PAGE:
Fuck you

Completely unexpectedly I had a wonderful present today; a big load of goat dung. On waking up this morning, I was still thinking of wheelbarrows being wheeled up the hill from the dung heap far below with elongated arms and tongue on shoes. Now suddenly it was being spread on my patch of land with the help of an ingenious Austrian invention: a spray cart that spreads the manure down a slope. My neighbour told me that his fellow farmers first thought him crazy because of this novelty, but slowly came to ask if he would also come and fertilise with them. While I am happy with the manure, I am even more excited about the tiller he drove through my future vegetable garden. It is starting to look like a garden now, so much easier than if I had had to dig it myself. I have already spent hours and sore muscles digging through another piece of soil, which is less than 100e is from what I got now. I find it so interesting to see how everything works. As children we learn that poop is dirty, we just creep out at the thought. If you think of food then you go to the supermarket, and if you care for flowers then you use herbicide and fertiliser. A closed circle where the land is fertilised with goat dung, and the animals eat the result again, is so much nicer and natural. I once watched a documentary about a piece of nature reserve in Africa. As part of environmental protection, it was stipulated that cows were no longer allowed to graze there. The result was that the land became increasingly poor and dried out. The very manure of animals provides both nutrition and moisture retention. Hoofs also loosened the earth. This soil slowly became desert without the cows. Man and nature can work extremely well together and complement each other; be each other's friends instead of each other's enemies.

Last weekend, we helped our neighbour build his shed (read a canopy for the precious goat dung). Cross trusses were set, making you see the shed become a reality before your eyes. Suddenly, I see before me how we too can build our own. That opens up interesting possibilities, as two buildings on our plot of land have seen their best days. First let's see how everything goes and what we need. And save up. So many dreams and possibilities here.

The first guests have been and found it a success. In 1 day, they had caught 63 fish. Very exciting to communicate in German, though. I am impressed how professional Dennis already stands explaining where the best fishing spots are. Entering the right data in booking.com sounds so simple and already guarantees hours of frustration.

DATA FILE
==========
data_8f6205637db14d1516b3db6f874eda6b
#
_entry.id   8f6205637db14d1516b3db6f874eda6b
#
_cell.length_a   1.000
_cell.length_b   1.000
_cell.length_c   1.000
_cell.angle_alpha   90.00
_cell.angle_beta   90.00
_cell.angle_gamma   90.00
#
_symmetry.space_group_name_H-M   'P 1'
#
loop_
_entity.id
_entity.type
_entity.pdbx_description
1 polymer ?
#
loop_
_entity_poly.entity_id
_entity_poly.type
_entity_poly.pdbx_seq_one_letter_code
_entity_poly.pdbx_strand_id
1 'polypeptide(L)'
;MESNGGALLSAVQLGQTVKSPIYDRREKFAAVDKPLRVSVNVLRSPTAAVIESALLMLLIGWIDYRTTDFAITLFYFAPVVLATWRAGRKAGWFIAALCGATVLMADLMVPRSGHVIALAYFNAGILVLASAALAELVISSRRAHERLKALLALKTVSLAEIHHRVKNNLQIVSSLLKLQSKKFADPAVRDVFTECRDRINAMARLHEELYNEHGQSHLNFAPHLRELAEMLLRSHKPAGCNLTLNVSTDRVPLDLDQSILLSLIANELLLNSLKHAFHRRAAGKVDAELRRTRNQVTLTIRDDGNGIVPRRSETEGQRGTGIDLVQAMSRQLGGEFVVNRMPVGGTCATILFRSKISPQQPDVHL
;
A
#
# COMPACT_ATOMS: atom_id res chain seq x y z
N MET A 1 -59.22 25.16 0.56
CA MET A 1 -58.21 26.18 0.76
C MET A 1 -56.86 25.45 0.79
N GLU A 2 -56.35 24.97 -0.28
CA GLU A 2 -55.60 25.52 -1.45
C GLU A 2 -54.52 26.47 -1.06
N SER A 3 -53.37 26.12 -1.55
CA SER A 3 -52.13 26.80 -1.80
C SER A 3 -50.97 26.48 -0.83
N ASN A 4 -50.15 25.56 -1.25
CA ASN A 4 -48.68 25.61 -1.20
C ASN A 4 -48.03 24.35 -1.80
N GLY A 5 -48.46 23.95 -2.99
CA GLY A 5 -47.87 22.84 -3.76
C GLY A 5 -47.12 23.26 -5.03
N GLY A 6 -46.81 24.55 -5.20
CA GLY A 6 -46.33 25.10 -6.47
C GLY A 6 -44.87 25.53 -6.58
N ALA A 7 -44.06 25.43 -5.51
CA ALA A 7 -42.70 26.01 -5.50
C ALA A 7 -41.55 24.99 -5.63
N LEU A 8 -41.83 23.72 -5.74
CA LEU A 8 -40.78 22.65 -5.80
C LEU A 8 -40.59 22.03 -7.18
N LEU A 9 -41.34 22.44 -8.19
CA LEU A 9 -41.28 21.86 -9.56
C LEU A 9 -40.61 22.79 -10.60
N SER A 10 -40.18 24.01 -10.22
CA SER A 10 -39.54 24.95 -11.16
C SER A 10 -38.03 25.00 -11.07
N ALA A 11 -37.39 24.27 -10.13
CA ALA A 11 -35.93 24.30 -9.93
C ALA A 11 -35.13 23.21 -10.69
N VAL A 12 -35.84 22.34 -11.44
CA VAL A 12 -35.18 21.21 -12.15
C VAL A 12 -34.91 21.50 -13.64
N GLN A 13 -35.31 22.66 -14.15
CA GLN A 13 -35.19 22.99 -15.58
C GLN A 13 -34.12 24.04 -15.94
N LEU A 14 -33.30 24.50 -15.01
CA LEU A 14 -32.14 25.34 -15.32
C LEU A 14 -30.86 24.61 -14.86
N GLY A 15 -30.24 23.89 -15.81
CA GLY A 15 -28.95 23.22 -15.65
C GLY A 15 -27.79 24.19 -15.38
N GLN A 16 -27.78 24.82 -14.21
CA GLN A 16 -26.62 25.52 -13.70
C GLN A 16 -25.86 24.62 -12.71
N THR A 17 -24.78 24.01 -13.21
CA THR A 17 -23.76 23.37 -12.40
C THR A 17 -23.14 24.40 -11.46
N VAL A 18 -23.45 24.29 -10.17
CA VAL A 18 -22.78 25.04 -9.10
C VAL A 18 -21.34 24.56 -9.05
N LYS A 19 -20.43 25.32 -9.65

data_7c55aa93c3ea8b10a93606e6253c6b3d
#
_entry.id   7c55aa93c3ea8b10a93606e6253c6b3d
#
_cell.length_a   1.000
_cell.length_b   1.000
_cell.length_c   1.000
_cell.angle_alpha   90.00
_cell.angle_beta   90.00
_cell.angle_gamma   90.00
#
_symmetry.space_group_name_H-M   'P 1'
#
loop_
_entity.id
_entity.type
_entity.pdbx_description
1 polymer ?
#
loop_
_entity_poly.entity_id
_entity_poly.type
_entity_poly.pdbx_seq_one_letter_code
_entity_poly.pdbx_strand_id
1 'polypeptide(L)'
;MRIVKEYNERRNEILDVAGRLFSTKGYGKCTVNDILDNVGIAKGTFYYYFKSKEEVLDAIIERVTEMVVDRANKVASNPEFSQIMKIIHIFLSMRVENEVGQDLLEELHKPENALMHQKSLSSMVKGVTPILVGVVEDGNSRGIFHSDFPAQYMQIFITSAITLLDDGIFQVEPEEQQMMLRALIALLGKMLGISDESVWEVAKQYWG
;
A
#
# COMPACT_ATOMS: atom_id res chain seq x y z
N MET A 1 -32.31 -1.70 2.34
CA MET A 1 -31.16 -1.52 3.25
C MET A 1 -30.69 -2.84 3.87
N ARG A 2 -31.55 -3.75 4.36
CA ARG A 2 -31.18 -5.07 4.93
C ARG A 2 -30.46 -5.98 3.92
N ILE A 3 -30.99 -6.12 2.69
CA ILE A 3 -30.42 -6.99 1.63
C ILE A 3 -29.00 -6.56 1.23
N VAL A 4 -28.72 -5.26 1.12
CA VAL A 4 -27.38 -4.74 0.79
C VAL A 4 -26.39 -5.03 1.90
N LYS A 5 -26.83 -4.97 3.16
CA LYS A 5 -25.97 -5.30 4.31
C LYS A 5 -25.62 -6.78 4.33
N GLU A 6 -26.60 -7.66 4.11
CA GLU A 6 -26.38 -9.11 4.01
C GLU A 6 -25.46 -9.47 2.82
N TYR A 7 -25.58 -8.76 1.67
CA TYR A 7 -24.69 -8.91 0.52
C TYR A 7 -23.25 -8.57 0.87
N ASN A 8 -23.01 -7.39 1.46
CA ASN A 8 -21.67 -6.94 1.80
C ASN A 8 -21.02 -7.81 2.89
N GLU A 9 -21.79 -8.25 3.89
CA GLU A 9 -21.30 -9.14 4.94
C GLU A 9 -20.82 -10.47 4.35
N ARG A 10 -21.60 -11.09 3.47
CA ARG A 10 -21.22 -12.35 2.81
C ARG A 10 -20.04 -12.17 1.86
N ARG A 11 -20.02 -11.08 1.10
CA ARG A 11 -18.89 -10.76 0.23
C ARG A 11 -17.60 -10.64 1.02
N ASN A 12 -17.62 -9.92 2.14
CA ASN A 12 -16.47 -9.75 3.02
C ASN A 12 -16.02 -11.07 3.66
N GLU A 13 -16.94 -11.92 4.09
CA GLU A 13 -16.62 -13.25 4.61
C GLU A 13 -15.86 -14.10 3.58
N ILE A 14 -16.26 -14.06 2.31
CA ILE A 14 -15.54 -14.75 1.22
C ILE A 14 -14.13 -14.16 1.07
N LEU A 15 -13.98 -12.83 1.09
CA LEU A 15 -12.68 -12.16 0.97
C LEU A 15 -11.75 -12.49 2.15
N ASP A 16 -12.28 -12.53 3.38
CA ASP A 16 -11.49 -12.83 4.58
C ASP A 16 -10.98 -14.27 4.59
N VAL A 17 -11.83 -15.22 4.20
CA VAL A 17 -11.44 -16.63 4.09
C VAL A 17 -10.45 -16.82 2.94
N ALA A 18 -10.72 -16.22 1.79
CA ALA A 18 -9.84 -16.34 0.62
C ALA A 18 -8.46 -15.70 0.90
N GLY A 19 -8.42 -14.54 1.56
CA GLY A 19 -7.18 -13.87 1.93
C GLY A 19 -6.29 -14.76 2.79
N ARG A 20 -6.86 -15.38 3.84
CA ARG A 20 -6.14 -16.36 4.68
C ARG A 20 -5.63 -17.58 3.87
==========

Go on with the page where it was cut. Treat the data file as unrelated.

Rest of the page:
Jeg er hjemme, og lange hjemmefra; I am home and far from home. When I'm on holiday I love to hear another language. I like the fact that people don't understand you when you talk to each other. It gives space. Now I almost burst into tears after speaking to the Zoetermeer municipality. So nice to just be able to communicate and not feel like a foreigner. I find it so incredibly difficult to communicate in Norwegian. I've already learnt 1,500 words at Duolingo, you'd say it gives you a foundation. Only just talking to each other is so much faster and more unexpected than a computer programme. Regularly, I feel downright stupid. People say something to me, and my head tries to make chocolate out of it. Meanwhile, the seconds tick by and I stand looking at the other person somewhat blankly. If I manage to make something out of it at all, the thought process starts all over again as I try to formulate a response. This is usually where the conversation turns to English. While I would really like to practise Norwegian. Understanding that is also proving to be a bit of a problem. There are so many dialects that even the Norwegians cannot always understand each other. Moreover, they have two languages. I like the idea behind it, but not so much the execution. Norway was dominated by the Danes for 200 years. The language was very similar to Danish. When they became an independent country, there was a man who wanted to increase their individuality and independence with their own language. He travelled the country and taught people this new language, Nynorsk. As a result, this was picked up in some areas and not in others. As a result, two languages are spoken in Norway. Both of which you need to learn, especially at school. If I'm completely honest, I was sometimes annoyed when people couldn't speak Dutch properly. Meanwhile, I have a lot more respect for the perseverance and courage it takes to make a new country your home. I feel the space and clean air of Norway in my insides and always give that little push needed to enthusiastically continue.

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